Authenticity   /   Fall 2021   /    Thematic Essays—Authenticity

The Fake Book of Negroes

Individualism, originality, and the collective identity.

Gerald Early

Moving On Up (detail), 1999, by Francks Deceus (b.1966); private collection/© Francks Deceus/Bridgeman Images.

It is really quite impossible to be affirmative about anything
which one refuses to question.

—James Baldwin, “A Question of Identity”11xJames Baldwin, “A Question of Identity” in Notes of a Native Son (Boston, MA: Beacon Press, 1984), 131.

To begin at the true beginning of this essay, I should explain that its title is a play on the titles of two books. One is Langston Hughes’s famous 1952 children’s book, The First Book of Negroes, which told, in a fittingly scattered way, the story of blacks across the Diaspora, in a way intended to make them unified and distinct, tribal but transtribal, the same and not the same. The other is a musical fake book, a sort of cheat sheet that provides musicians with the chords for a tune, making it easier for those who don’t know the piece to improvise. Professional jazz musicians, in particular, would not want their audiences to see them carrying a fake book to a performance, virtuosic improvisation being the mark of genius and authenticity among such performers. My reason for conflating these two titles should become obvious as we enter the terrain of the essay proper: the field on which the question of black American authenticity is forever being proposed and contested but (at least to date) has never been fully or satisfactorily resolved.

Such a field necessarily involves myth. And black Americans have long mythologized their experience as one of exile and return, even though few have attempted to return to the ancestral continent—indeed, the one concerted effort to establish a homeland there, in Liberia, having proved to be a largely disappointing colonial venture. Yet perhaps because it sharpens their sense of destiny, black Americans still embrace the exodus story as the defining trope of their collective experience. Central to that narrative, of course, is the charismatic figure of Moses, the Great Prince who scorns the blandishments of his people’s oppressors, strikes down the slave master, and rejects assimilation, choosing instead to assert his authentic identity and lead his people from the land of oppression to the promised land of freedom. Abolitionist Harriet Tubman was called Moses. So was black nationalist and Back-to-Africa champion Marcus Garvey. And so, as we all know, was Martin Luther King Jr. (his lieutenant, Reverend Ralph D. Abernathy, having been called Aaron to reinforce the analogy), though King himself described the civil rights movement as a journey leading not just his own people but an entire nation to the promised land of a more perfect union. But there are other biblical myths for the oppressed. Suppose, instead of thinking of going home as a form of authentication, of rebirth, blacks fully accepted the idea that they have arrived, and where they are is home. They have had their rebirth.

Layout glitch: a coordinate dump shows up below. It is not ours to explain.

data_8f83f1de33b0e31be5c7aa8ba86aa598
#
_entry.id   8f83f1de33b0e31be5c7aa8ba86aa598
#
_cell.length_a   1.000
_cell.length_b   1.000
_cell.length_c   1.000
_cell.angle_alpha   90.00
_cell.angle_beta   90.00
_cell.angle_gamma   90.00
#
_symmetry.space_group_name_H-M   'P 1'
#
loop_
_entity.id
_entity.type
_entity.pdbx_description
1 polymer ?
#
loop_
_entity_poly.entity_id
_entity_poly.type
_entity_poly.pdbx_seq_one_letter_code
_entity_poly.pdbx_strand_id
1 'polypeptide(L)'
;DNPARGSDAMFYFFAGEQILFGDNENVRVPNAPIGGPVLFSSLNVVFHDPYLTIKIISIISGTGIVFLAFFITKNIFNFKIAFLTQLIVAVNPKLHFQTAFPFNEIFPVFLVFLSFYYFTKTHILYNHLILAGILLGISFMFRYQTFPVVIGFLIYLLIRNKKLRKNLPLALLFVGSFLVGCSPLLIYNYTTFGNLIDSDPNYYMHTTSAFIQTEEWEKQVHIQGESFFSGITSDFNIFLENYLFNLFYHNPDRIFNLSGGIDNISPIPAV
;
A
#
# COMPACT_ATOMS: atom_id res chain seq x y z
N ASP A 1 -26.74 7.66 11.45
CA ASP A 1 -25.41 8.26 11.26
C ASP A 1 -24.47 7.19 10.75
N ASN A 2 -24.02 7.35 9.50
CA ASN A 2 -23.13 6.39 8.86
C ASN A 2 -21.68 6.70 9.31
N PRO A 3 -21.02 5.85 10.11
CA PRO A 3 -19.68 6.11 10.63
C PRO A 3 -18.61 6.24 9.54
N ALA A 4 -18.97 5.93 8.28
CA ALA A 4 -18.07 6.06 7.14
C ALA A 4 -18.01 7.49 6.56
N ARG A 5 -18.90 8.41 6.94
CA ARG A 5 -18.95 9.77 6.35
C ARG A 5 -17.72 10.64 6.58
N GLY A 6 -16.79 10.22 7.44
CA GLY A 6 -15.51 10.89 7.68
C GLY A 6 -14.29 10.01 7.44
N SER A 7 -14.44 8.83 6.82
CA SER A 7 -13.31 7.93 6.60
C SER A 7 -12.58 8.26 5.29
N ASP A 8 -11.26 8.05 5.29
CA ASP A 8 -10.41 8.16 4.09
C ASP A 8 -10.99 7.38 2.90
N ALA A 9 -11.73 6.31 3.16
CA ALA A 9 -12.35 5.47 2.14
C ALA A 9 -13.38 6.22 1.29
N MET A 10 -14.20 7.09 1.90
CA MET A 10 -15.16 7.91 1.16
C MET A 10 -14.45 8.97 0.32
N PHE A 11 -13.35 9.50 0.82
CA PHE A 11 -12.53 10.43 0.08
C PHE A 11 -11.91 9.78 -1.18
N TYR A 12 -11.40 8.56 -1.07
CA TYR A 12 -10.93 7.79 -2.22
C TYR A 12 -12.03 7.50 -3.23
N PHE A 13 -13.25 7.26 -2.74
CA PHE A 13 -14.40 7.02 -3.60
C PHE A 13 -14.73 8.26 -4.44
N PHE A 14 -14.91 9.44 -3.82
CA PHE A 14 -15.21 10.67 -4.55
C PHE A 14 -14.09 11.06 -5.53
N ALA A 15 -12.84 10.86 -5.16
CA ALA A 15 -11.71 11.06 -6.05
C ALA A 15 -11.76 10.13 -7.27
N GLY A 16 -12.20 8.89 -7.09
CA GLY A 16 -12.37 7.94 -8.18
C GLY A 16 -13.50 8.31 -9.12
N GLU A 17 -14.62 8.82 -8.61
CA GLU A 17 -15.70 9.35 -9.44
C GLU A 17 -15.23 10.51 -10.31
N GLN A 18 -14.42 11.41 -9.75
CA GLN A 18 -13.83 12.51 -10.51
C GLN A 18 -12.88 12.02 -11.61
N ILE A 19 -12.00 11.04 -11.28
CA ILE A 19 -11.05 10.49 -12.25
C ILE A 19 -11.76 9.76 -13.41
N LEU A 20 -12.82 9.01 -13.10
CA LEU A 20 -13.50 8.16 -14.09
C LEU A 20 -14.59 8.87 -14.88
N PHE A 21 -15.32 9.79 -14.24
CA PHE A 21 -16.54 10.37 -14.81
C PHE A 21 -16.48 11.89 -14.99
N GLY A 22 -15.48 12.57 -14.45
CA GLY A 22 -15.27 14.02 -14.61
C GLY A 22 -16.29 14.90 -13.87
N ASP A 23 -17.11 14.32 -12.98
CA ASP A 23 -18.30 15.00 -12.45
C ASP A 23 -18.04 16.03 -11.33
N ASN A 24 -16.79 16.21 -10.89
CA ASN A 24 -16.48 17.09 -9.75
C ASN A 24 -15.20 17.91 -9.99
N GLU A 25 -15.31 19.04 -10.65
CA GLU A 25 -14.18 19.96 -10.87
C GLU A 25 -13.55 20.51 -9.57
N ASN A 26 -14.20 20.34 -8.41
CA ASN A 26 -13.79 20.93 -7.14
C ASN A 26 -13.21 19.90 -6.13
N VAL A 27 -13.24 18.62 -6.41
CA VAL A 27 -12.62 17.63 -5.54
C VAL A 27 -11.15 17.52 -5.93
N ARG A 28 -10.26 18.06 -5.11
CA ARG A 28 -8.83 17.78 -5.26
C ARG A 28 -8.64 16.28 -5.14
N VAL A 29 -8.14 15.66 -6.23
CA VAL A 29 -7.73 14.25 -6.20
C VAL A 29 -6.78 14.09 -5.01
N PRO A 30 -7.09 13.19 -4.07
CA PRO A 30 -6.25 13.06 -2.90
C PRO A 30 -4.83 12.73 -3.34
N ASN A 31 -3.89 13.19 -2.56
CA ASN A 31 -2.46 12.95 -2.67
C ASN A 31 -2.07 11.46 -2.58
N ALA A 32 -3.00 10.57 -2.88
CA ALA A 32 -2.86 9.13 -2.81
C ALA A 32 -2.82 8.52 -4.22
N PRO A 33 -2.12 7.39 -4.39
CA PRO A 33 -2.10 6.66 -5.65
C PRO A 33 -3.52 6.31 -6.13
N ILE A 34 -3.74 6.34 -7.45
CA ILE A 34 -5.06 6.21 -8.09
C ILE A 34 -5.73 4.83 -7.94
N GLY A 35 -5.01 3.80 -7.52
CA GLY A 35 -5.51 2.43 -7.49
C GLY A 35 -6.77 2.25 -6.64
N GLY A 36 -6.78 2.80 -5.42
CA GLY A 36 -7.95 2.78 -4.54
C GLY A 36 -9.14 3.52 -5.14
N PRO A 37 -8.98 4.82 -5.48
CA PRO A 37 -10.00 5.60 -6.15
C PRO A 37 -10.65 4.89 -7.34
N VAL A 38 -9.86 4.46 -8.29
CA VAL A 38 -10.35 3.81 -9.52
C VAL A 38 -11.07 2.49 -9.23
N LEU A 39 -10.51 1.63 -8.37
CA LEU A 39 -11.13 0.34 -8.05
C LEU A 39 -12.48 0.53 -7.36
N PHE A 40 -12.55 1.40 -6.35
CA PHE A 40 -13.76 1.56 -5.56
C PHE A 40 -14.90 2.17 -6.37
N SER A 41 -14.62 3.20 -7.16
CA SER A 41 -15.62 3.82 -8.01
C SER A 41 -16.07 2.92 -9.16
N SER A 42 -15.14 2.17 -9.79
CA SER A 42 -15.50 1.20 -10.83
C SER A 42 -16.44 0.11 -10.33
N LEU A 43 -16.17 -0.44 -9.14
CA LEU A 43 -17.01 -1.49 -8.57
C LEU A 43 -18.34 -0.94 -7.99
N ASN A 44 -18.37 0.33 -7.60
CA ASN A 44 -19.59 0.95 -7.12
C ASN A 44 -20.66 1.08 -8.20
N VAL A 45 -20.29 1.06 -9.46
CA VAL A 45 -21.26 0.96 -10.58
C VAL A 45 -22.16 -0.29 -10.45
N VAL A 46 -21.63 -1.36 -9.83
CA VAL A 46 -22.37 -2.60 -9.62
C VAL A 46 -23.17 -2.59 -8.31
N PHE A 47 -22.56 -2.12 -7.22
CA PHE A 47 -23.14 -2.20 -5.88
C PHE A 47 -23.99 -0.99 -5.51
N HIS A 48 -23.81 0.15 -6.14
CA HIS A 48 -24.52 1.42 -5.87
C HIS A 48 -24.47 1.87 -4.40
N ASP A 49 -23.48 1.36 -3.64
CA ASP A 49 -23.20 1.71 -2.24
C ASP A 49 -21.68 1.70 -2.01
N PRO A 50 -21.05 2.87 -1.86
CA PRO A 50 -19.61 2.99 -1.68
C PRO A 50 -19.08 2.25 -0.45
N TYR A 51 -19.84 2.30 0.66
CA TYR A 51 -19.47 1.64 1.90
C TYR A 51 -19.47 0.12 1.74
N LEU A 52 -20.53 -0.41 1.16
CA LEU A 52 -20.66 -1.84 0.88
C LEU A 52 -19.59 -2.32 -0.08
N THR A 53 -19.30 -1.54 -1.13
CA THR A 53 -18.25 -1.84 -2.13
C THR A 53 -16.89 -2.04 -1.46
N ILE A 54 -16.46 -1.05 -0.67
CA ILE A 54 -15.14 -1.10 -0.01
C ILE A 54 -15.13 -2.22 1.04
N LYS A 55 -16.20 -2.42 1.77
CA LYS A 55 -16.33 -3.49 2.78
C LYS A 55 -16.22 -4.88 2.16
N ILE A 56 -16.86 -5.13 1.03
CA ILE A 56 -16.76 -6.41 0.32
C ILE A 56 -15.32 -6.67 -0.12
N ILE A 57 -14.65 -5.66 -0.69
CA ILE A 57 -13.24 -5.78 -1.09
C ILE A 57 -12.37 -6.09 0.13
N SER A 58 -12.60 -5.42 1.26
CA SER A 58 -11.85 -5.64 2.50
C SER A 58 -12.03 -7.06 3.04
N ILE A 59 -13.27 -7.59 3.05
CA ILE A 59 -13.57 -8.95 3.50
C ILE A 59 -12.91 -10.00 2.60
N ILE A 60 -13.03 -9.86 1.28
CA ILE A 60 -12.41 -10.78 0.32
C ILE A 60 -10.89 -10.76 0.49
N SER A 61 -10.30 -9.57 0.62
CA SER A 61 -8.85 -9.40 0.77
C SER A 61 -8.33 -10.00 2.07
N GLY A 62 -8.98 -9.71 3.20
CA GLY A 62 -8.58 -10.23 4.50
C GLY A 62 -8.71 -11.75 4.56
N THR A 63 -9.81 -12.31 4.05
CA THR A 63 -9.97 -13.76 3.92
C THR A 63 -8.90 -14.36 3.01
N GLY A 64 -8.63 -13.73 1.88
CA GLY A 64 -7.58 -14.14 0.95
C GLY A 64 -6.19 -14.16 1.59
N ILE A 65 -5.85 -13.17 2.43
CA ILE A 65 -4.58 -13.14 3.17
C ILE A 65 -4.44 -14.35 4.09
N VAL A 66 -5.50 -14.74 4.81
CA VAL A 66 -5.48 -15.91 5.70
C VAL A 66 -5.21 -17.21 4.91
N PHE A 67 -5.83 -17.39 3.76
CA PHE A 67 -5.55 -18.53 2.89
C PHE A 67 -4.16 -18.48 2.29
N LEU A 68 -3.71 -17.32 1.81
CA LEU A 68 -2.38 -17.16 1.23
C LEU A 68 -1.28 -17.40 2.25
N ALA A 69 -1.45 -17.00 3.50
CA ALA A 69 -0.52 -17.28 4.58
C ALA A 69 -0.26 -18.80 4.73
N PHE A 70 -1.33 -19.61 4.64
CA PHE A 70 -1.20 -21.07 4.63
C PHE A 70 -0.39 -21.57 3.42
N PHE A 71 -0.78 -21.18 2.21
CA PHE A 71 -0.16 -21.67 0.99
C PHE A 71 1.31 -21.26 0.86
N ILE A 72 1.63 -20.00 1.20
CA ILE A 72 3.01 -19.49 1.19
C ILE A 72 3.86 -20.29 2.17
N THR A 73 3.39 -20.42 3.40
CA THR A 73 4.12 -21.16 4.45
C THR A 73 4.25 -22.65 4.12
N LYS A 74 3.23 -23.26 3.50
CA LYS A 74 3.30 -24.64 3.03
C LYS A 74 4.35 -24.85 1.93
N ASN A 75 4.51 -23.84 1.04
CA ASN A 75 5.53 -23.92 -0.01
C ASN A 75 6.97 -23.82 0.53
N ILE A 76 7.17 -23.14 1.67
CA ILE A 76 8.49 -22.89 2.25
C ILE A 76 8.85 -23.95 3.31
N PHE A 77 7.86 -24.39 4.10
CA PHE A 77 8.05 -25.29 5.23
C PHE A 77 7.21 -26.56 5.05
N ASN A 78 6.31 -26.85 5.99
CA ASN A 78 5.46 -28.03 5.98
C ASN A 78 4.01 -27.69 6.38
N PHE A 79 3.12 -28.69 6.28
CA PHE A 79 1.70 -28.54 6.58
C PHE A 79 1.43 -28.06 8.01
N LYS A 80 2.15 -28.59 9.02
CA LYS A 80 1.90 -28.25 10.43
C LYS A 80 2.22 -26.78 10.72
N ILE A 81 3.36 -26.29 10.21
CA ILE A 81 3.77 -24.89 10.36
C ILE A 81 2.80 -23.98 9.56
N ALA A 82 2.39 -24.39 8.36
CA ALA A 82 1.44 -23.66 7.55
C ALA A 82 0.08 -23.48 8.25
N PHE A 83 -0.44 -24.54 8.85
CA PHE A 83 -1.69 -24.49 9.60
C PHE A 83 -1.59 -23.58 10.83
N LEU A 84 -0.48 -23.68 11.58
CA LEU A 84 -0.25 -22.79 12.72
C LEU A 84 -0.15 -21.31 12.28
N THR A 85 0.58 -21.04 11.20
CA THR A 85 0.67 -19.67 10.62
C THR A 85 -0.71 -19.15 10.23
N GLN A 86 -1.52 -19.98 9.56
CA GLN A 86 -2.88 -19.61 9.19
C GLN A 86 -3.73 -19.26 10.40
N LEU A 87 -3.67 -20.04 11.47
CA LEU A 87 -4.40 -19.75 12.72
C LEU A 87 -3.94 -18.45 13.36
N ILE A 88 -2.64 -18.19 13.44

Joseph the Insider

The novelist and essayist Albert Murray is one of relatively few African Americans who have questioned the overuse of the exile-and-return trope, writing that blacks “have been overemphasizing the role of Moses as Messiah and grossly oversimplifying what the Exodus was really about.” Murray argues that the biblical figure more truly reflective of the black American experience is Joseph: “Those who follow Moses are forever talking about going back home; but to Joseph, to whom being at home was as much a matter of the spirit as of real estate, anywhere he is can become the Land of Great Promise. No one can deny to Moses, great emancipator that he was, the position as epic hero of anti-slavery movements. But neither should anyone overlook what Joseph, the riff-style improviser, did to slavery. He transcended it” (emphasis added).22xAlbert Murray, The Hero and the Blues (New York, NY: Vintage Books, 1995), 52–53. First published 1973. While Moses stood up to Pharaoh, insisting that his people be let go, Joseph, the favored son of Jacob who had been sold into slavery by his brothers, became Pharaoh’s key adviser and interpreter of his dreams. Marrying an Egyptian woman, Joseph eventually forgave and aided his brothers, who had come to Egypt seeking relief from a famine, and who, thanks to their well-connected sibling, would be allowed to bring their father and other family to settle there. Joseph, the progenitor of Moses, emerges from the biblical account as a wily and calculating figure rather than a defiant one, a figure not of protest or resistance but of adaptation and survival.

For most black Americans, though, Joseph falls far short of Moses. Too much the assimilationist, he is seen as having accommodated himself to his oppressors. Yet this is precisely what Murray believed is so valuable about Joseph—indeed, so laudable, at least so long as one properly understands what “fitting in” means: “Joseph…not only uses his inner resources and the means at hand to take advantage of the most unlikely opportunities to succeed in the circumstances in which he finds himself; he also makes himself indispensable to the welfare of the nation as a whole.”33xIbid., 52.

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